“His dominion is an everlasting dominion, And His kingdom endures from generation to generation. All the inhabitants of the earth are accounted as nothing, But He does according to His will in the host of heaven And among the inhabitants of earth; And no one can ward off His hand Or say to Him, ‘What have You done?’”11
Man’s actions do not inhibit God. On the contrary, Job asserted, “[Man’s] days are determined, The number of his months is with You; You have appointed his limits, so that he cannot pass.”12 One eternal, prescient, sovereign Lord authors history. The characters cannot limit or control God who “works all things after the counsel of His will”12 – He appoints their limits. He is the sovereign Lord. Open theism’s god cannot compare to the eternal Creator, the prescient God, and the sovereign Lord. Open theism exchanges the true God in all of His magnificence for a watered-down god – a super-man at best – frantically rushing to correct glitches in his plan caused by our decisions. This god cannot guarantee anything. His promises are mere conjecture – even he can’t know if they are trustworthy. We can’t look for a happy ending to history because the author has no control over its course. He is not in control. Only the God of Scripture offers true assurance. He proclaims, “I am God, and there is no one like Me, Declaring the end from the beginning, And from ancient times things which have not been done, Saying, ‘My purpose will be established, And I will accomplish all My good pleasure.’”14 Praise God that He is the eternal Creator, the prescient God, and the sovereign Lord!
Author's age when written


I love reading your essays, Benjamin. They are clear, very clear. I only skimmed this, because of time shortage, but your essays are always enlightening to read. The last paragraph is powerful and conclusive. Well done.

Goodbye? Oh no, please. Can’t we just go back to page one and start all over again?” – Winnie The Pooh

From the way you phrase yourself around it, it seems as if you agree with the quote “God had, from eternity, a prescience or foreknowledge of all future events; of all future contingencies, even of the free actions of men's wills; of every thing that should be done in time, to the end of the world, and to all eternity.” Yet this author seems to believe in free will, and you obviously do not.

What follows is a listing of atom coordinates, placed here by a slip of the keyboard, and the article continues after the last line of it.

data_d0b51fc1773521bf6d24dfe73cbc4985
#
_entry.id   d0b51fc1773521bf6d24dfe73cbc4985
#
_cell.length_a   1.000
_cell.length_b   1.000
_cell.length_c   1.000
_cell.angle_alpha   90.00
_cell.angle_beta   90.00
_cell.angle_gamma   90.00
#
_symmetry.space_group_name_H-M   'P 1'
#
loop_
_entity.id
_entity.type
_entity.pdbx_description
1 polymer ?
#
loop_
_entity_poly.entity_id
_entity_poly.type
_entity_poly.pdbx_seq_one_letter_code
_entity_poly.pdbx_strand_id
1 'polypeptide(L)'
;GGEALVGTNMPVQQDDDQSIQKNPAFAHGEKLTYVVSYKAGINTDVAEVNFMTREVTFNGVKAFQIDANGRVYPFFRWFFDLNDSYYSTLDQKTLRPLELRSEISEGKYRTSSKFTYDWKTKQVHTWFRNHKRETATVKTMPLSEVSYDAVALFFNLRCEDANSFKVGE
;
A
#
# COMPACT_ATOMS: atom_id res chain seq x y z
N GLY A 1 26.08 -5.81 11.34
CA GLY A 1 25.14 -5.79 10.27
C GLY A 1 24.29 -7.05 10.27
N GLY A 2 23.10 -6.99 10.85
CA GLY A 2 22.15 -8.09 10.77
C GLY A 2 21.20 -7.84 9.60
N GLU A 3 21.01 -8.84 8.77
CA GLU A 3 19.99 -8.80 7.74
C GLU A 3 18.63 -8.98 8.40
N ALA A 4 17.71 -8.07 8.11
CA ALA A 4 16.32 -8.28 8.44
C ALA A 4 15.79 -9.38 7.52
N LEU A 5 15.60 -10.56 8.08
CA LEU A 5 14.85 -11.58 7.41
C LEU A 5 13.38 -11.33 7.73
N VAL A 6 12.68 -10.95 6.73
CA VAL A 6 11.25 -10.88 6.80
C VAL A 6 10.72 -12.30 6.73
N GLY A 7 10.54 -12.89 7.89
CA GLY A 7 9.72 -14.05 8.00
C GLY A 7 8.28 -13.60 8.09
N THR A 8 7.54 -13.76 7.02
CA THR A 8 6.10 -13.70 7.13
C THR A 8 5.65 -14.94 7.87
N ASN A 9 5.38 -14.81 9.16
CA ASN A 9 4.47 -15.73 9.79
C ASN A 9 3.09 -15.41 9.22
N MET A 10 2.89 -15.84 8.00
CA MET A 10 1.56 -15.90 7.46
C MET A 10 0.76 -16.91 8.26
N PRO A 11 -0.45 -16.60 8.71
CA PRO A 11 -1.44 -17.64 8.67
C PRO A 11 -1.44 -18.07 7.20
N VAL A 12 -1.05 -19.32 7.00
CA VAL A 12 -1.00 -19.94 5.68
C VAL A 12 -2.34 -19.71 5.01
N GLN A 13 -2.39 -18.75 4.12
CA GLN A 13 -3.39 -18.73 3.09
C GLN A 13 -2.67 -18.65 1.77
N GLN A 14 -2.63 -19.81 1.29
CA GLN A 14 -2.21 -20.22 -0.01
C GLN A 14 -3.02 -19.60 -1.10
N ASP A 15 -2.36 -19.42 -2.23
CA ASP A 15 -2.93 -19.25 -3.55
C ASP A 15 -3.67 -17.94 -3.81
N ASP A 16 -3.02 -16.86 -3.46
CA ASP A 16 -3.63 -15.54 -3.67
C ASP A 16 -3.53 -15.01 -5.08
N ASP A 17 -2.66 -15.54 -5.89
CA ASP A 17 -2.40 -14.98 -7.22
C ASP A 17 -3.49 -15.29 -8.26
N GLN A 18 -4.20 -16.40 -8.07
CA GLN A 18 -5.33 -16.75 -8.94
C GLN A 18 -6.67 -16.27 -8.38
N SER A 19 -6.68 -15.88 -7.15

I believe that God is outside of time and knows the future even as he knows the past (both of which concepts are largely irrelevant to an eternal being), but that man still has freedom to act according to his own will. 2 Peter 3:9 says that it is God's desire that none should perish, but he permits men to perish if they would rather go against him than dwell forever in him. He's not constantly backpedaling against our rebellions which disrupt his plan because his entire plan is to offer salvation to each and every one of us. Thus, his plan is already accomplished, and what is there for our freedoms to thwart?

Maddi: Thank you.

Leinad: Before I answer your questions, do you mind explaining exactly what you mean by free will?

“D’ye know what Calvary was? What? What? What? It was damnation; and he took it lovingly.”
~John Duncan

I'm actually in a theology class at a Christian university right now, and we've spend several hours on free will vs divine foreknowledge. I don't come down as a hard Calvinist or Armenian. Do humans have free will or does God have divine, yes. Just yes. But open theism is, indeed, a distortion of Biblical truth.

Formerly Kestrel

I don't have much experience with theology and theological terminology, but I suppose I would describe free will as the ability to choose, uncompelled, between more than one course of action, i.e. the opposite of determinism. For example, tomorrow I could have eggs for breakfast, or I could skip breakfast and go on a killing spree, and from the perspective of the present it is not yet determined which of these things I will do.

Kestrel/Julie: I agree entirely. I hold to reformed doctrine, yet I agree that extremist Calvinism is something to avoid. I suppose that Open Theism could be described as an extreme form of Arminianism.

Hannah D.: Thank you.

Leinad: I would agree that from the perspective of finite man, the future is indeed undetermined. However, we both agree that God knows the future perfectly. Thus, from his perspective, the future is determined. Open theology claims that an action, in order to be truly free must be contingent and uncaused. This is why they deny the sovereignty of God, an attribute clearly taught in Scripture.

In affirming the sovereignty of God, I am not denying free will. Both free will and the sovereignty of God are affirmed in Scripture.

“D’ye know what Calvary was? What? What? What? It was damnation; and he took it lovingly.”
~John Duncan